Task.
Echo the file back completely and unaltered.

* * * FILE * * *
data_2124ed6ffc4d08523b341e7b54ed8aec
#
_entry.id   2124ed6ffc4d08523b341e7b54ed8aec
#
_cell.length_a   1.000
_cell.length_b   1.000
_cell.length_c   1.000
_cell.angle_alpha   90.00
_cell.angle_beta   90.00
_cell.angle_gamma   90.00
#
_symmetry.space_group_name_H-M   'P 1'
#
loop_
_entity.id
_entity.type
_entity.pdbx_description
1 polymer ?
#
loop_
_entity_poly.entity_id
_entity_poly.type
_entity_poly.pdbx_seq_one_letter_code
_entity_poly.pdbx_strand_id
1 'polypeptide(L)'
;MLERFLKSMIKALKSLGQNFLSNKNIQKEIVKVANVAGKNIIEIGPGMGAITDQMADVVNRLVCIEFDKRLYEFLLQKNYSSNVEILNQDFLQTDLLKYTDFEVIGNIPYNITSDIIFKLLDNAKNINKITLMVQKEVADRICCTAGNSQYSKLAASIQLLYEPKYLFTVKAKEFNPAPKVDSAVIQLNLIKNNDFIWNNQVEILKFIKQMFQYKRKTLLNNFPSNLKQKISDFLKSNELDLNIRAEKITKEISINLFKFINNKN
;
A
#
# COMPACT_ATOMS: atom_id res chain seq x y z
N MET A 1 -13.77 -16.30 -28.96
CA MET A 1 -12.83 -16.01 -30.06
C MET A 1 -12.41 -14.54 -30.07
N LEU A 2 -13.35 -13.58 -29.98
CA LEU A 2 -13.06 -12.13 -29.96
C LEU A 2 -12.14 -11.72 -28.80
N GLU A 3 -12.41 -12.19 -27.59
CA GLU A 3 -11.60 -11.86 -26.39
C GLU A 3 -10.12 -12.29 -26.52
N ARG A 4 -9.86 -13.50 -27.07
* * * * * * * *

data_2124ed6ffc4d08523b341e7b54ed8aec
#
_entry.id   2124ed6ffc4d08523b341e7b54ed8aec
#
_cell.length_a   1.000
_cell.length_b   1.000
_cell.length_c   1.000
_cell.angle_alpha   90.00
_cell.angle_beta   90.00
_cell.angle_gamma   90.00
#
_symmetry.space_group_name_H-M   'P 1'
#
loop_
_entity.id
_entity.type
_entity.pdbx_description
1 polymer ?
#
loop_
_entity_poly.entity_id
_entity_poly.type
_entity_poly.pdbx_seq_one_letter_code
_entity_poly.pdbx_strand_id
1 'polypeptide(L)'
;MLERFLKSMIKALKSLGQNFLSNKNIQKEIVKVANVAGKNIIEIGPGMGAITDQMADVVNRLVCIEFDKRLYEFLLQKNYSSNVEILNQDFLQTDLLKYTDFEVIGNIPYNITSDIIFKLLDNAKNINKITLMVQKEVADRICCTAGNSQYSKLAASIQLLYEPKYLFTVKAKEFNPAPKVDSAVIQLNLIKNNDFIWNNQVEILKFIKQMFQYKRKTLLNNFPSNLKQKISDFLKSNELDLNIRAEKITKEISINLFKFINNKN
;
A
#
# COMPACT_ATOMS: atom_id res chain seq x y z
N MET A 1 -13.77 -16.30 -28.96
CA MET A 1 -12.83 -16.01 -30.06
C MET A 1 -12.41 -14.54 -30.07
N LEU A 2 -13.35 -13.58 -29.98
CA LEU A 2 -13.06 -12.13 -29.96
C LEU A 2 -12.14 -11.72 -28.80
N GLU A 3 -12.41 -12.19 -27.59
CA GLU A 3 -11.60 -11.86 -26.39
C GLU A 3 -10.12 -12.29 -26.52
N ARG A 4 -9.86 -13.50 -27.07